TMEP 1210.07(b): Registrability of Geographic Terms under §2(f)

This is the October 2015 Edition of the TMEP

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1210.07(b)    Registrability of Geographic Terms under §2(f)

Primarily Geographically Descriptive Marks. A term that is primarily geographically descriptive of the goods/services under §2(e)(2) may be registered on the Principal Register if it is shown to have acquired distinctiveness under §2(f). See TMEP §714.05(a)(i) regarding a §2(f) claim submitted with an allegation of use in response to a refusal and §§1212–1212.10 regarding §2(f).

Primarily Geographically Deceptively Misdescriptive Marks. A mark that is primarily geographically deceptively misdescriptive under §2(e)(3) may not be registered under §2(f) unless the mark became distinctive of the goods or services in commerce before December 8, 1993, the date of enactment of the NAFTA Implementation Act. See In re Compania de Licores Internacionales S.A., 102 USPQ2d 1841, 1852 (TTAB 2012); In re Boyd Gaming Corp., 57 USPQ2d 1944, 1947 (TTAB 2000); Fred Hayman Beverly Hills Inc. v. Jacques Bernier Inc., 38 USPQ2d 1691, 1692 (TTAB 1996).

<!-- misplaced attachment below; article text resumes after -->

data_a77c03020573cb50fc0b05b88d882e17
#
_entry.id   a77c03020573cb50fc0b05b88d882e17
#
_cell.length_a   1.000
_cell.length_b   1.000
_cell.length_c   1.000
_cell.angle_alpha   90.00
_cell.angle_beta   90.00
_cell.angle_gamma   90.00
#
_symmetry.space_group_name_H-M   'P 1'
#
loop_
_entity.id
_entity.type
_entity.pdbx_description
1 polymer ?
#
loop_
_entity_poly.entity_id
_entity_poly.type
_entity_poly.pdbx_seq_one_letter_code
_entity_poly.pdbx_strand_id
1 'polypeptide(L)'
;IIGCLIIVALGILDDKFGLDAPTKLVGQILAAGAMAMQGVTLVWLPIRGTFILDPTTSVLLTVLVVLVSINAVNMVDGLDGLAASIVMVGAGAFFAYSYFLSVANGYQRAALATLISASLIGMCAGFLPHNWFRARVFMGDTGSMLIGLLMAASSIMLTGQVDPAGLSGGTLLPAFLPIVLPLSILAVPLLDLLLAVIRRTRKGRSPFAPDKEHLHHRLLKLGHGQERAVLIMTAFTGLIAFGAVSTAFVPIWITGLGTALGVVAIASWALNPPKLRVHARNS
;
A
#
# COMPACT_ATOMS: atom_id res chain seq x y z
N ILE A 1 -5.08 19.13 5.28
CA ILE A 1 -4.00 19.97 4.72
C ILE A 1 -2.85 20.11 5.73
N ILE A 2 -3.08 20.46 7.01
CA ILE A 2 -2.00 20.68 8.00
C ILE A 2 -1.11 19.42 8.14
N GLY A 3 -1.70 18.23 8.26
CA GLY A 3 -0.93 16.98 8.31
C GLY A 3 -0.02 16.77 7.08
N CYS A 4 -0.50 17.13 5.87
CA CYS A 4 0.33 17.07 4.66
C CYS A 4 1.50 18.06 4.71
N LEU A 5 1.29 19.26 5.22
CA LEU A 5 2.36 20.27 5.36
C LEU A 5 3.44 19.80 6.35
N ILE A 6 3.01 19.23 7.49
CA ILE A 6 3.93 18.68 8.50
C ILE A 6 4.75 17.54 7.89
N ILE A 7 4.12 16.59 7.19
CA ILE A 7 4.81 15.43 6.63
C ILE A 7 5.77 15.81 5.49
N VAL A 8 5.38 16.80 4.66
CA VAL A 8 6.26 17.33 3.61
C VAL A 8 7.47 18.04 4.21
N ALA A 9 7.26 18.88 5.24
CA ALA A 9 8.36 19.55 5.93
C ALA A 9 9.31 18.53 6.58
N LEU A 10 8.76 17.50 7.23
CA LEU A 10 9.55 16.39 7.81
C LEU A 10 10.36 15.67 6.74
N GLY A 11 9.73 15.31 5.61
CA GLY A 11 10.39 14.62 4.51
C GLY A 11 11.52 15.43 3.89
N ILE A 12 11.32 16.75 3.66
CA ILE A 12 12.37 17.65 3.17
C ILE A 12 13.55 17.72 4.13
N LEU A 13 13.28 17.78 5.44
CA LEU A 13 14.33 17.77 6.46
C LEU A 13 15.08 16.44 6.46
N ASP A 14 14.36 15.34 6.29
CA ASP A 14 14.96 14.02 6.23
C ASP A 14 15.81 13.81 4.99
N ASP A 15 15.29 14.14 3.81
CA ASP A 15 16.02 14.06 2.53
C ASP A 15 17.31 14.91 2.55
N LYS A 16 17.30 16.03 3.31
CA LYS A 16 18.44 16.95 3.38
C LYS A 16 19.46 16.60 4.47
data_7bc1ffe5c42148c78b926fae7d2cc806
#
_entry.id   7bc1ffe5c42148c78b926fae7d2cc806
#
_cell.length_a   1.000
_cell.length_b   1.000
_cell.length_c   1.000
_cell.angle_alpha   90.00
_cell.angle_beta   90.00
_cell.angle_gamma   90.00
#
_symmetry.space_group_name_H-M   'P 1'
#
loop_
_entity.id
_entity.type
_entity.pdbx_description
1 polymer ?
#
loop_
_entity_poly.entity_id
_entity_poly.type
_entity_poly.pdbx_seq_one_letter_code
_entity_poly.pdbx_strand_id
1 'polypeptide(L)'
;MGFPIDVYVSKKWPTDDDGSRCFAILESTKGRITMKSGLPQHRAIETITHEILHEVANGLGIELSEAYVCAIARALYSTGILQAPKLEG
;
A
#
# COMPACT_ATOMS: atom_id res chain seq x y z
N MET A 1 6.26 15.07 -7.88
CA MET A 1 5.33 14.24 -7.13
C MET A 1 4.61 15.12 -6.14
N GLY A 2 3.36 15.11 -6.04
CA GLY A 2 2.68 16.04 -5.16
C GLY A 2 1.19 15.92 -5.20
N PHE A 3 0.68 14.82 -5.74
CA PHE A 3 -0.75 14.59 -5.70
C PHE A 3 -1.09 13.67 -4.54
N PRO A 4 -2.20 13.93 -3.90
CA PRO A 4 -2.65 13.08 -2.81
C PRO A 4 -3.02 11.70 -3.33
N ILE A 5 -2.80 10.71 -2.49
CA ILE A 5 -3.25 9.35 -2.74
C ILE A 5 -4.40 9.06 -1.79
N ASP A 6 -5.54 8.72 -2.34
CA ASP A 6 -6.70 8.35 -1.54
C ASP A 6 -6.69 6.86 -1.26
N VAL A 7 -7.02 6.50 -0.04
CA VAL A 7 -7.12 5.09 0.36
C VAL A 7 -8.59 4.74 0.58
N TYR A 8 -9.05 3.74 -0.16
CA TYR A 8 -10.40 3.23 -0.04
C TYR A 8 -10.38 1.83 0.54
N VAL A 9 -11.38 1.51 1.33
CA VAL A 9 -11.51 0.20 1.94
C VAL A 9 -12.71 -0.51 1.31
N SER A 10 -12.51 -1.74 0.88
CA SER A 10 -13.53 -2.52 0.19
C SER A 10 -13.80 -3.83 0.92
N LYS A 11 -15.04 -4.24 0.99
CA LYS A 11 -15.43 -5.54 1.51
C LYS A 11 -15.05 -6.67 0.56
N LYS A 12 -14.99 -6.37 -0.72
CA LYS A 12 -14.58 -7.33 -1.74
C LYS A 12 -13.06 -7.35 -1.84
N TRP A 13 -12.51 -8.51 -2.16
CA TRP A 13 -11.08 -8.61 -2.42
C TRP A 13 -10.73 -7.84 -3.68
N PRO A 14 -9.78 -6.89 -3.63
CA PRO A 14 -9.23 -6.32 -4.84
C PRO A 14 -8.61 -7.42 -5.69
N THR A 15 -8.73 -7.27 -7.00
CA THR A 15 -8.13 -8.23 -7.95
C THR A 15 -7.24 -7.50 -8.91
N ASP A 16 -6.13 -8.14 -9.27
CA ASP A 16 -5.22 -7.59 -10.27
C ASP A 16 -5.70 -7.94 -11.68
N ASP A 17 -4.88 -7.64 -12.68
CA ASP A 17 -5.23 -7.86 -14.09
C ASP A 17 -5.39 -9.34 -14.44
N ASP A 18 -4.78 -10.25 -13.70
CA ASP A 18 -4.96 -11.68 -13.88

If the applicant claims that the mark acquired distinctiveness prior to December 8, 1993, the examining attorney must refuse registration under §2(a). See TMEP §1210.05(d)(i).

Geographically Deceptive Marks. A mark that is deceptive under §2(a) may not be registered on the Principal Register even under §2(f).

Section 2(f) in Part. An applicant may claim that a geographic component of a mark has acquired distinctiveness under §2(f). See TMEP §1212.02(f) regarding claims of acquired distinctiveness as to a portion of a mark. Thus, if the examining attorney requires a disclaimer of matter that is primarily geographically descriptive under §2(e)(2), the applicant may seek to overcome the disclaimer requirement by submitting a showing that the geographic component has acquired distinctiveness under §2(f). If the applicant is able to establish to the satisfaction of the examining attorney that the geographic component has acquired distinctiveness, the examining attorney will approve the mark for publication with a notation that there is a claim of distinctiveness under §2(f) as to the geographic component, if appropriate.